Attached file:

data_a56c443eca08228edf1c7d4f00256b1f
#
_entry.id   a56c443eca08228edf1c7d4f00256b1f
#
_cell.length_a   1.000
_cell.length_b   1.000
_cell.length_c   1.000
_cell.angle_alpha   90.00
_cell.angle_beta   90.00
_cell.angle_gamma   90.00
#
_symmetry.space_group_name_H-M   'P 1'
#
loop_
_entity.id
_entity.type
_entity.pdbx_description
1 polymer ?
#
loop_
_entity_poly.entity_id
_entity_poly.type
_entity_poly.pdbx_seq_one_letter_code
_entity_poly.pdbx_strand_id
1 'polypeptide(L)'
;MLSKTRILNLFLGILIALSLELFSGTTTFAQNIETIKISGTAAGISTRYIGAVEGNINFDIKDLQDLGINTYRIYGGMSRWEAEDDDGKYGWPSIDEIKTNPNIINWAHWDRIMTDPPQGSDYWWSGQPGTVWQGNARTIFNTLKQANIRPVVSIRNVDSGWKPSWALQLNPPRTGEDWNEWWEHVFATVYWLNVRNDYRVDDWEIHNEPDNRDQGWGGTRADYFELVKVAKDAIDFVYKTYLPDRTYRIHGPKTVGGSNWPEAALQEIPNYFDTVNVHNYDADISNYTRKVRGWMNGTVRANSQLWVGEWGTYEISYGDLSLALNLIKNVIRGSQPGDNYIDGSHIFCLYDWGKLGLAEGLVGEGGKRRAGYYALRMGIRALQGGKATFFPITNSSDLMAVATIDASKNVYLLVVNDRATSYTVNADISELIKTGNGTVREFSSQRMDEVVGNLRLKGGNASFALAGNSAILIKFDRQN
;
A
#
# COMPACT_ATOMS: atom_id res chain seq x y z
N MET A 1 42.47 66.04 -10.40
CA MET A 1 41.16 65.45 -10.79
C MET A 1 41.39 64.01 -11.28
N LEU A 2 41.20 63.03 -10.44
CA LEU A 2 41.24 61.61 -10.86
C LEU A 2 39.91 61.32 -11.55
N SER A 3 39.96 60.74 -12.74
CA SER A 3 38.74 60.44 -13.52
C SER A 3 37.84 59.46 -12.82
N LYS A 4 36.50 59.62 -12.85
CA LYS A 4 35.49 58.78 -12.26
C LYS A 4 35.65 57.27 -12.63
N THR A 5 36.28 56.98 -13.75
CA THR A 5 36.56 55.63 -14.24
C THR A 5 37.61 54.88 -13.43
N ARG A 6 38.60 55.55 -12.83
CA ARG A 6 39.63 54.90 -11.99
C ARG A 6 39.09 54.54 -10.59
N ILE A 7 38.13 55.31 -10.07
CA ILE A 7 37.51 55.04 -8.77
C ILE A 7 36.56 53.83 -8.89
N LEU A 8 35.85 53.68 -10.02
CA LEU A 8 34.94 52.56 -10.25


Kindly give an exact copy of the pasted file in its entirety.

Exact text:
data_a56c443eca08228edf1c7d4f00256b1f
#
_entry.id   a56c443eca08228edf1c7d4f00256b1f
#
_cell.length_a   1.000
_cell.length_b   1.000
_cell.length_c   1.000
_cell.angle_alpha   90.00
_cell.angle_beta   90.00
_cell.angle_gamma   90.00
#
_symmetry.space_group_name_H-M   'P 1'
#
loop_
_entity.id
_entity.type
_entity.pdbx_description
1 polymer ?
#
loop_
_entity_poly.entity_id
_entity_poly.type
_entity_poly.pdbx_seq_one_letter_code
_entity_poly.pdbx_strand_id
1 'polypeptide(L)'
;MLSKTRILNLFLGILIALSLELFSGTTTFAQNIETIKISGTAAGISTRYIGAVEGNINFDIKDLQDLGINTYRIYGGMSRWEAEDDDGKYGWPSIDEIKTNPNIINWAHWDRIMTDPPQGSDYWWSGQPGTVWQGNARTIFNTLKQANIRPVVSIRNVDSGWKPSWALQLNPPRTGEDWNEWWEHVFATVYWLNVRNDYRVDDWEIHNEPDNRDQGWGGTRADYFELVKVAKDAIDFVYKTYLPDRTYRIHGPKTVGGSNWPEAALQEIPNYFDTVNVHNYDADISNYTRKVRGWMNGTVRANSQLWVGEWGTYEISYGDLSLALNLIKNVIRGSQPGDNYIDGSHIFCLYDWGKLGLAEGLVGEGGKRRAGYYALRMGIRALQGGKATFFPITNSSDLMAVATIDASKNVYLLVVNDRATSYTVNADISELIKTGNGTVREFSSQRMDEVVGNLRLKGGNASFALAGNSAILIKFDRQN
;
A
#
# COMPACT_ATOMS: atom_id res chain seq x y z
N MET A 1 42.47 66.04 -10.40
CA MET A 1 41.16 65.45 -10.79
C MET A 1 41.39 64.01 -11.28
N LEU A 2 41.20 63.03 -10.44
CA LEU A 2 41.24 61.61 -10.86
C LEU A 2 39.91 61.32 -11.55
N SER A 3 39.96 60.74 -12.74
CA SER A 3 38.74 60.44 -13.52
C SER A 3 37.84 59.46 -12.82
N LYS A 4 36.50 59.62 -12.85
CA LYS A 4 35.49 58.78 -12.26
C LYS A 4 35.65 57.27 -12.63
N THR A 5 36.28 56.98 -13.75
CA THR A 5 36.56 55.63 -14.24
C THR A 5 37.61 54.88 -13.43
N ARG A 6 38.60 55.55 -12.83
CA ARG A 6 39.63 54.90 -11.99
C ARG A 6 39.09 54.54 -10.59
N ILE A 7 38.13 55.31 -10.07
CA ILE A 7 37.51 55.04 -8.77
C ILE A 7 36.56 53.83 -8.89
N LEU A 8 35.85 53.68 -10.02
CA LEU A 8 34.94 52.56 -10.25